Firm gets green light on erosion project
The city of Sanibel moved forward on the full design, engineering and permitting for the emergency shore-protection project south of Blind Pass on Sanibel’s north end, adjacent to Sanibel-Captiva Road.
At its May 7 meeting, the Sanibel City Council voted 5-0 to authorize the city manager to enter into negotiations with Humiston & Moore Engineers to address the erosion situation. Earlier this year, the city had hired the coastal engineering firm to look at the area near Pine Avenue and Castaways Beach and Bay Cottages and to come up with some options to better protect the nearby road and properties.
According to documents prepared by the firm and submitted to the council members, Lee County installed a rock revetment in 1992 along 200 feet of the roadway to provide limited storm protection.
“Recent storms and cold fronts in 2018 and 2019 have resulted in increased sand loss and vulnerability along the same section of roadway,” the firm reported. “It is the intent of the city to design improved protection along this section of roadway and extend the protection further north and south of the existing buried revetment to provide high frequency storm protection to the most vulnerable 400-foot section of the evacuation route for the island of Captiva and the north end of Sanibel.”
It added that the project’s conceptual plans were prepared and reviewed with city staff, based on a survey completed in April, and preliminary pre-application meetings have been held with the Florida Department of Environmental Protection and Florida Fish and Wildlife Conservation Commission.
“The concept plan involves the addition of a larger armor stone layer along the existing buried revetment and installation of a steel sheetpile wall with a concrete cap upland of the revetment, along the edge of the right-of-way, for the approximate 400-foot section of vulnerable roadway,” the firm reported. “Additional rock will be included for toe-scour protection north and south of the existing revetment seaward of the new wall and tapering of the rock further landward.”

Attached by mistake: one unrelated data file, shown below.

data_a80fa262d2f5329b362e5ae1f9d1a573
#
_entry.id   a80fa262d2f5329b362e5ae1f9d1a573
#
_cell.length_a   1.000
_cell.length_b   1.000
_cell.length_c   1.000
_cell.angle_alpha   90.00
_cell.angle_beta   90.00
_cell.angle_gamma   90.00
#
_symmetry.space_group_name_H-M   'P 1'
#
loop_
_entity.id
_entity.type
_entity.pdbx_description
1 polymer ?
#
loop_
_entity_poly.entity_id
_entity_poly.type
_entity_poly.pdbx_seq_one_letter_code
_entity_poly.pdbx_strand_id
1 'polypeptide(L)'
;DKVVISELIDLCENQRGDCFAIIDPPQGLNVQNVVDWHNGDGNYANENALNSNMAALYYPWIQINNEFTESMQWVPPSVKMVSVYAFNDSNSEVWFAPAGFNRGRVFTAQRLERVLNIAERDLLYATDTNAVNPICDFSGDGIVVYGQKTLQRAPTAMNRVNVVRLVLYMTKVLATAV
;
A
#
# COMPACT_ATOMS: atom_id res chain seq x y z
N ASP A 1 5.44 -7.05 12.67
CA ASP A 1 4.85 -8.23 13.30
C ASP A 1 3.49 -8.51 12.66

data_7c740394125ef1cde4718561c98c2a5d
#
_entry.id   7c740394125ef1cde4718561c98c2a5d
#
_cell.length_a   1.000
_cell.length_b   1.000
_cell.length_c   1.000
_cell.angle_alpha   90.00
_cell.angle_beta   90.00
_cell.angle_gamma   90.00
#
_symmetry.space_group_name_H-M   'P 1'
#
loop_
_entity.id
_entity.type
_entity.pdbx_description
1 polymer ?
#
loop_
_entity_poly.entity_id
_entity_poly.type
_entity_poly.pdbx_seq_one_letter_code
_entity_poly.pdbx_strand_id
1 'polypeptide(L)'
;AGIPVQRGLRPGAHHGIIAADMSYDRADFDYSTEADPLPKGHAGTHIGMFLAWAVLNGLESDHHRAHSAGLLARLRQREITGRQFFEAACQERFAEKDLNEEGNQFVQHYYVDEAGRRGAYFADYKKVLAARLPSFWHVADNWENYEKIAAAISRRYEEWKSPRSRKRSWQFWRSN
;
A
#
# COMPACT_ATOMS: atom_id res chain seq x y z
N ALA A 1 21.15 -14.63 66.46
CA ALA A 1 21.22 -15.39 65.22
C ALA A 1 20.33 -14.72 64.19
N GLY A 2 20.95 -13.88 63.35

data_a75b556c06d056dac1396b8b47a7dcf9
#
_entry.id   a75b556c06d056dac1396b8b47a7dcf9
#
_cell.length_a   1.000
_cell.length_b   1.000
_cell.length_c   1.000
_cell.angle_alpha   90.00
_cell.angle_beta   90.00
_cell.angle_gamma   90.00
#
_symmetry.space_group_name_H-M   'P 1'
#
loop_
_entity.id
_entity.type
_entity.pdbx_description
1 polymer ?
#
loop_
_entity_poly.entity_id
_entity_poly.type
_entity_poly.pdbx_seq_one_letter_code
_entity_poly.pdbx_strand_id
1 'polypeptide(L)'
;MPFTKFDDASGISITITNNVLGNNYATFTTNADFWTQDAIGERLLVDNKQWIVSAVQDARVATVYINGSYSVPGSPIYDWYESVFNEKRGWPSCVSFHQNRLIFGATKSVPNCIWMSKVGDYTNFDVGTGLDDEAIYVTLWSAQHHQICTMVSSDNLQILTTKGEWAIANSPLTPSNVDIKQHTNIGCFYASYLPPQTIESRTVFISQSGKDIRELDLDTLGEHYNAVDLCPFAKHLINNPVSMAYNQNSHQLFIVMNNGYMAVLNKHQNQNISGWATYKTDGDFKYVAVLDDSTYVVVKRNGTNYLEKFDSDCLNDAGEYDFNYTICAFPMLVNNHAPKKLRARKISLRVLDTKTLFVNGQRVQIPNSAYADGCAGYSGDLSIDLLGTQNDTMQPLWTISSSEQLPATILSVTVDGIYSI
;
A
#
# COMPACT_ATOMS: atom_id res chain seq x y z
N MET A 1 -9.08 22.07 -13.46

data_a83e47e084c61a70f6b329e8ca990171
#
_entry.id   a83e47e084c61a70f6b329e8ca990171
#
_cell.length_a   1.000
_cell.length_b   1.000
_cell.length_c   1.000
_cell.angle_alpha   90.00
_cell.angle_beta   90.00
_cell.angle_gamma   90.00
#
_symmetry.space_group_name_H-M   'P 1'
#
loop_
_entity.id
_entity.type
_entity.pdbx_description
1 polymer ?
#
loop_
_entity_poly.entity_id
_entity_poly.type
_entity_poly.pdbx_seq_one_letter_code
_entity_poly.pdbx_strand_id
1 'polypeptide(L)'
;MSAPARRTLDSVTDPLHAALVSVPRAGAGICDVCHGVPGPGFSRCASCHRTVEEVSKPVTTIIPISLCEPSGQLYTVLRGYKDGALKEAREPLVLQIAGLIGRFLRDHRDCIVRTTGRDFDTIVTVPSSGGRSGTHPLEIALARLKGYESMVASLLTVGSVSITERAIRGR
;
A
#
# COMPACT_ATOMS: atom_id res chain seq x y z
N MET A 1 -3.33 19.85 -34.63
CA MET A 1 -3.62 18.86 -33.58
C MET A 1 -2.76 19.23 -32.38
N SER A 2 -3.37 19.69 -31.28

“The project is intended as a last line of defense to border and protect the existing road and allow for potential future improvements to the roadway,” it continued. “With the next phase of beach restoration currently scheduled for the winter of 2020-21, without additional shore protection improvements, the roadway would remain vulnerable and subjected to overtopping and potential damage from high frequency storm events.”
The firm outlined four tasks for it to execute the project: site data verification, permit plans and regulatory coordination; preparation of technical specifications, bid schedule and opinion of probable costs; bid phase services; and construction phase services. It estimated its cost at about $35,704.
“This will necessitate coordination with sea turtle monitoring, securing the necessary regulatory permits and selection of a contractor,” the firm reported.
Prior to the vote, Vice Mayor Mick Denham asked what the council could do to support staff and help move the project along. Natural Resources Director James Evans explained that an approving vote would enable Humiston & Moore to proceed with the project’s full design, engineering and permitting.
“Our plan is to get this permitted as quickly as possible,” he added.
Evans previously said he hoped to have the project well under way before October.
The beach naturally accumulates sand in the summer and loses it in the winter because of the winds. If the project is finished before winter, sand can accumulate on top of the new sand the city puts down.
He also previously noted that the biggest variable for the project will be permitting.